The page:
Ophthalmic Assistant vs. Ophthalmic Technician: Break Down The Differences

Ophthalmic Assistant vs. Ophthalmic Technician
Ophthalmic Assistant vs. Ophthalmic Technician

Many physicians want to hire assistants who can support them to assure that they can focus on patients and run their offices properly. Ophthalmic Assistants and Ophthalmic Technicians both assist ophthalmologists but they have different certification requirements and job duties. In this article, we discuss the differences and similarities between ophthalmic assistants and technicians, helping you make the right educated decision for you.

Job Description

Ophthalmic Assistant

Ophthalmic Assistant
Ophthalmic Assistant

An ophthalmic assistant is an entry-level ophthalmology professional. They work with an ophthalmologist or a medical doctor who specializes in healing and performing surgery on patients with eye-related issues like poor vision, eye diseases, and other eye irregularities. 

Ophthalmic assistants help the ophthalmologist perform some common tasks such as prepare patients for doctor’s visits, perform eye exams, prescribe eyeglasses, and assist patients with their eye medications.

Ophthalmic Technician

Ophthalmic Technician
Ophthalmic Technician

An ophthalmic technician is a mid-level ophthalmology professional. They perform all the same duties as an assistant, but they get additional training and certification allowing them to practice advanced testing and operate more medical tools/ machinery than ophthalmic assistants. Becoming an ophthalmic assistant is also a strong foundation for those who want to pursue ophthalmic technician.

Required Certification

A high school diploma or a GED equivalent is the minimum education requirement for both ophthalmic assistants and technicians. However, they also attend a two-year ophthalmic technician program from accredited institutions to help them during their certification process.

Both an ophthalmic assistant or technician don’t require certification, but they can obtain it to enhance job opportunities. 

Required Certification
Required Certification

A popular certification for assistants is the Certified Ophthalmic Assistant (COA) certification. For ophthalmic technicians, you can get the Certified Ophthalmic Technician (COT). Both certifications have to be renewed every three years and follow the same basic path including 2 primary requirements

  • The first requirement is achieving an accredited training and education program. It typically lasts up to one year for an assistant and up to two years for a technician.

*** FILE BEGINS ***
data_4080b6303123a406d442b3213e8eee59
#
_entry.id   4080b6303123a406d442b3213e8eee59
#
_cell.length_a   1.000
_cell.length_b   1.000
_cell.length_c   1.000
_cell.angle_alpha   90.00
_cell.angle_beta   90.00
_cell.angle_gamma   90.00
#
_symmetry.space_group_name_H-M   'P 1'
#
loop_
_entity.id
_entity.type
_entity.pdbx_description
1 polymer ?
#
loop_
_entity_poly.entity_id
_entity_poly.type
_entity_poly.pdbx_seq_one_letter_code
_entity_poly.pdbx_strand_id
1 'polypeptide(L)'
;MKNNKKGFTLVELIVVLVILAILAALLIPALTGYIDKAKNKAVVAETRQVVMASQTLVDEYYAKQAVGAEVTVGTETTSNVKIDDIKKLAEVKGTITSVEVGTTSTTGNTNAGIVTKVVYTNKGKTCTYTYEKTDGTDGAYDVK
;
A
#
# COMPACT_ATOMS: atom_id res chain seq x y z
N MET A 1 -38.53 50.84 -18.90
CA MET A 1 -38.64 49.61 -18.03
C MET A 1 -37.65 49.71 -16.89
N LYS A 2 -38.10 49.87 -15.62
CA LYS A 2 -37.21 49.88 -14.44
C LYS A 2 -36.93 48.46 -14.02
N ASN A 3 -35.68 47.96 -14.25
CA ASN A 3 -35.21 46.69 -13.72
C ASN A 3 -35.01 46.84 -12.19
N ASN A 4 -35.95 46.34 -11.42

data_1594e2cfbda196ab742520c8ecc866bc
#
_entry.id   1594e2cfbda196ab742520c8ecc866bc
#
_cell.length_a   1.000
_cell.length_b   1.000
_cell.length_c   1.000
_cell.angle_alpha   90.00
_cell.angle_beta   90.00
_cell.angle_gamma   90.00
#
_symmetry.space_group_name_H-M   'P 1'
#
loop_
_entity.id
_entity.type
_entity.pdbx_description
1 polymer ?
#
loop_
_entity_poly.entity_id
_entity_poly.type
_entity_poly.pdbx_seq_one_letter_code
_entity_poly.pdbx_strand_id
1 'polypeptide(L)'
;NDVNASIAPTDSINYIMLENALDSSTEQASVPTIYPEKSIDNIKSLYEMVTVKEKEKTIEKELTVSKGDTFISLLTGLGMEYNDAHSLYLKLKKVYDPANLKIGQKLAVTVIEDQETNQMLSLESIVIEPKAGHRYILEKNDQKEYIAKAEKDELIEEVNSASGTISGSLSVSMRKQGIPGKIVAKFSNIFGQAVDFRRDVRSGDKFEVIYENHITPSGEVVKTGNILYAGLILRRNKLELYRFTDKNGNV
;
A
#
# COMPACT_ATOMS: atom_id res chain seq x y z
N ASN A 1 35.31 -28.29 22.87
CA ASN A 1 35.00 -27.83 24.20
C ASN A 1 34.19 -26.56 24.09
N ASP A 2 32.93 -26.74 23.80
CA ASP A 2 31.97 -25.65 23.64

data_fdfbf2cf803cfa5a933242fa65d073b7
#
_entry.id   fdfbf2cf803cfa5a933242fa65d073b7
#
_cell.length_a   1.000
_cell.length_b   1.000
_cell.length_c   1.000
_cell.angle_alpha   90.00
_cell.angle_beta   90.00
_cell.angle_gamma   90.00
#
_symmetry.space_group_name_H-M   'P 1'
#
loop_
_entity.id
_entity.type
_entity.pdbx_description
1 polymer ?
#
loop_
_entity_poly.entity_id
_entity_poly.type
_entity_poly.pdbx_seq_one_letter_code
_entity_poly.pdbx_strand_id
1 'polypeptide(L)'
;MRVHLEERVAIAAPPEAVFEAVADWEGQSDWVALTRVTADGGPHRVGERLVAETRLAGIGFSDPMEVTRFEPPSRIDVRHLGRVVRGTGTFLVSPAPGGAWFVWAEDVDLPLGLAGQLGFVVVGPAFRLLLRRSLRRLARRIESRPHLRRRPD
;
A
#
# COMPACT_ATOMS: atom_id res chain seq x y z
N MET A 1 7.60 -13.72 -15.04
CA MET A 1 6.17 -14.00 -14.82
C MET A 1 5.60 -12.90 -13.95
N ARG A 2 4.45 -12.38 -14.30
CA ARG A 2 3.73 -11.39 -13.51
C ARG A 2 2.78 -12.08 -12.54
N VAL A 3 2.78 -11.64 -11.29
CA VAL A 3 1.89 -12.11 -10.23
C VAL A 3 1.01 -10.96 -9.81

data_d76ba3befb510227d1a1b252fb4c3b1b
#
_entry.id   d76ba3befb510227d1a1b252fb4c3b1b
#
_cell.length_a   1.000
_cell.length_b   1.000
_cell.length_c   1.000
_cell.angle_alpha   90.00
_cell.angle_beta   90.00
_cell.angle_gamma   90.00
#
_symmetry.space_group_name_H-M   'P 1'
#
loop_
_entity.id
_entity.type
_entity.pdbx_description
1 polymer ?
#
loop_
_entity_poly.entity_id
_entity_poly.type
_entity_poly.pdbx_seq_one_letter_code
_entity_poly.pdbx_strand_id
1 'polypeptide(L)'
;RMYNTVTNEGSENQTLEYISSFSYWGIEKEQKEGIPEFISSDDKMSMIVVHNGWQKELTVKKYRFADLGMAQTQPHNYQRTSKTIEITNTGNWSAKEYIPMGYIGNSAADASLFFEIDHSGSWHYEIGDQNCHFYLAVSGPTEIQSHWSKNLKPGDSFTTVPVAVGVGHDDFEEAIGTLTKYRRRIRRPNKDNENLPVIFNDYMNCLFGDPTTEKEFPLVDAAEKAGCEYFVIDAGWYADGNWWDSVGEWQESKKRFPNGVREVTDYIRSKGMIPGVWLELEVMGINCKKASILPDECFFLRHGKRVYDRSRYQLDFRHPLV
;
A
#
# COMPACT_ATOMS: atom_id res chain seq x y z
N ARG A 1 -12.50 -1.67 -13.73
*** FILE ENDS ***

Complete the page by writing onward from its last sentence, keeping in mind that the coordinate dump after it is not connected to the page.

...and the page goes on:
• The second requirement is passing a certification exam.

You can also earn on-the-job training through internships which require 1,000 hours of on-the-job training for ophthalmic assistants and 2,000 hours work as an assistant for those who want to become ophthalmic technicians. Ophthalmic technicians also have to earn 12 credits from the Joint Commission on Allied Health Personnel in Ophthalmology (JCAHPO).

Job Responsibilities

Job Responsibilities
Job Responsibilities

Both ophthalmic assistants and technicians help an ophthalmologist complete daily duties including

  • Record patient information
  • Take basic ocular measurements
  • Administer medication
  • Perform basic eye exams
  • Educate patients about medication and glasses tests
  • Prepare observation rooms
  • Assist the ophthalmologist during procedures 
  • Apply bandages to eyes after injuries or operations

Ophthalmic technicians have advanced certification, allowing to perform other clinical tasks like

Perform advanced eye exams and measurements

  • Take patients’ vitals
  • Administer eye drops to dilate patients’ pupils
  • Preparing operating rooms for surgery like sterilizing and checking equipment
  • Maintain and troubleshoot equipment
  • Perform office responsibilities

Necessary Skills

Necessary Skills
Necessary Skills

Ophthalmic assistants and technicians need to have skills such as

  • Friendly attitude
  • Attention to detail
  • Effective communication
  • Basic knowledge of ocular medicine
  • Strict adherence to medical laws and regulation

Additionally, ophthalmic technicians must improve some advanced to complete their duties like

  • Precise understanding of ocular medicine
  • Steady hands for applying eye drops and other procedures
  • Strong knowledge of ocular medical equipment and operating room procedures

Upward Mobility

Ophthalmic assistants and technicians have the ability for learning new skills and certifying for a higher position. However, technicians have good upward mobility and can move their careers into ophthalmic technologists.

Salary Range

According to the BLS, Ophthalmic assistants earn an average of $32,307 per year while Ophthalmic technicians often get an average of $41,048 per year (little more than assistants) because they have more advanced training and certification.

Conclusion

To sum up, ophthalmic assistants and technicians have the same basic training and education, however, there are also certain differences between the two careers. Hope this article can help you to decide which job might work best for you.